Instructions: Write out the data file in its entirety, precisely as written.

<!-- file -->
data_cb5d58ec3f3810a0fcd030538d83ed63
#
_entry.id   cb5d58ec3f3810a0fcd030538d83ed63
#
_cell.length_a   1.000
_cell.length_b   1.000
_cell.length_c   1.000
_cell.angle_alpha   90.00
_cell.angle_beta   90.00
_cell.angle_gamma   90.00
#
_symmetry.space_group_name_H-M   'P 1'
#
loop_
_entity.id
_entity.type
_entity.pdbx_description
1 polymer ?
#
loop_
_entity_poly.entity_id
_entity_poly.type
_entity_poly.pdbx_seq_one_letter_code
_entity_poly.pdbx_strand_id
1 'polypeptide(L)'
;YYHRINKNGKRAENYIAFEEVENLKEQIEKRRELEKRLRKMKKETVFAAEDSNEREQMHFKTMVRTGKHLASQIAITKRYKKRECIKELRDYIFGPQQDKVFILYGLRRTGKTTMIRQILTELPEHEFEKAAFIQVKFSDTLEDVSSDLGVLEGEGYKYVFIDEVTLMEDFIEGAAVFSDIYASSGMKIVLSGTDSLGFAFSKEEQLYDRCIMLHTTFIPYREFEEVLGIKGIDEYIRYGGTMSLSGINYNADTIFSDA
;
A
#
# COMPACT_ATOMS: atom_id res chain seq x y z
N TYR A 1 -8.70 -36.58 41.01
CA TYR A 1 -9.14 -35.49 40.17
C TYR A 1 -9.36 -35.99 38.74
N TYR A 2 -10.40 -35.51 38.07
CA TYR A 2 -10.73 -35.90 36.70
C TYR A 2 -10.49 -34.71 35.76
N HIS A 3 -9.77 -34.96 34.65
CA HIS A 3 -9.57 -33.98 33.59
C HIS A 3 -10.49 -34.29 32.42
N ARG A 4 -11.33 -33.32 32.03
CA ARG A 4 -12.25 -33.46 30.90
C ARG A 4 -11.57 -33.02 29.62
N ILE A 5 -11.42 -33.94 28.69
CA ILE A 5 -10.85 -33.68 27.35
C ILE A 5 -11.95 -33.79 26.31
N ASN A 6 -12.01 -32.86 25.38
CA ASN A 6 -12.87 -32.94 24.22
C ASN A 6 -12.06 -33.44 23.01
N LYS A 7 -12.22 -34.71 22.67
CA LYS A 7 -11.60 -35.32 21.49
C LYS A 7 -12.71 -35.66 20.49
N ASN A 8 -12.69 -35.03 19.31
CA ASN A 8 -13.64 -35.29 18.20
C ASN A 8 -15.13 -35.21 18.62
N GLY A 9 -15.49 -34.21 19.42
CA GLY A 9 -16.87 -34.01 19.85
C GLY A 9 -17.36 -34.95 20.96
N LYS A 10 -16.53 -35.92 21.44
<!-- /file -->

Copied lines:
data_cb5d58ec3f3810a0fcd030538d83ed63
#
_entry.id   cb5d58ec3f3810a0fcd030538d83ed63
#
_cell.length_a   1.000
_cell.length_b   1.000
_cell.length_c   1.000
_cell.angle_alpha   90.00
_cell.angle_beta   90.00
_cell.angle_gamma   90.00
#
_symmetry.space_group_name_H-M   'P 1'
#
loop_
_entity.id
_entity.type
_entity.pdbx_description
1 polymer ?
#
loop_
_entity_poly.entity_id
_entity_poly.type
_entity_poly.pdbx_seq_one_letter_code
_entity_poly.pdbx_strand_id
1 'polypeptide(L)'
;YYHRINKNGKRAENYIAFEEVENLKEQIEKRRELEKRLRKMKKETVFAAEDSNEREQMHFKTMVRTGKHLASQIAITKRYKKRECIKELRDYIFGPQQDKVFILYGLRRTGKTTMIRQILTELPEHEFEKAAFIQVKFSDTLEDVSSDLGVLEGEGYKYVFIDEVTLMEDFIEGAAVFSDIYASSGMKIVLSGTDSLGFAFSKEEQLYDRCIMLHTTFIPYREFEEVLGIKGIDEYIRYGGTMSLSGINYNADTIFSDA
;
A
#
# COMPACT_ATOMS: atom_id res chain seq x y z
N TYR A 1 -8.70 -36.58 41.01
CA TYR A 1 -9.14 -35.49 40.17
C TYR A 1 -9.36 -35.99 38.74
N TYR A 2 -10.40 -35.51 38.07
CA TYR A 2 -10.73 -35.90 36.70
C TYR A 2 -10.49 -34.71 35.76
N HIS A 3 -9.77 -34.96 34.65
CA HIS A 3 -9.57 -33.98 33.59
C HIS A 3 -10.49 -34.29 32.42
N ARG A 4 -11.33 -33.32 32.03
CA ARG A 4 -12.25 -33.46 30.90
C ARG A 4 -11.57 -33.02 29.62
N ILE A 5 -11.42 -33.94 28.69
CA ILE A 5 -10.85 -33.68 27.35
C ILE A 5 -11.95 -33.79 26.31
N ASN A 6 -12.01 -32.86 25.38
CA ASN A 6 -12.87 -32.94 24.22
C ASN A 6 -12.06 -33.44 23.01
N LYS A 7 -12.22 -34.71 22.67
CA LYS A 7 -11.60 -35.32 21.49
C LYS A 7 -12.71 -35.66 20.49
N ASN A 8 -12.69 -35.03 19.31
CA ASN A 8 -13.64 -35.29 18.20
C ASN A 8 -15.13 -35.21 18.62
N GLY A 9 -15.49 -34.21 19.42
CA GLY A 9 -16.87 -34.01 19.85
C GLY A 9 -17.36 -34.95 20.96
N LYS A 10 -16.53 -35.92 21.44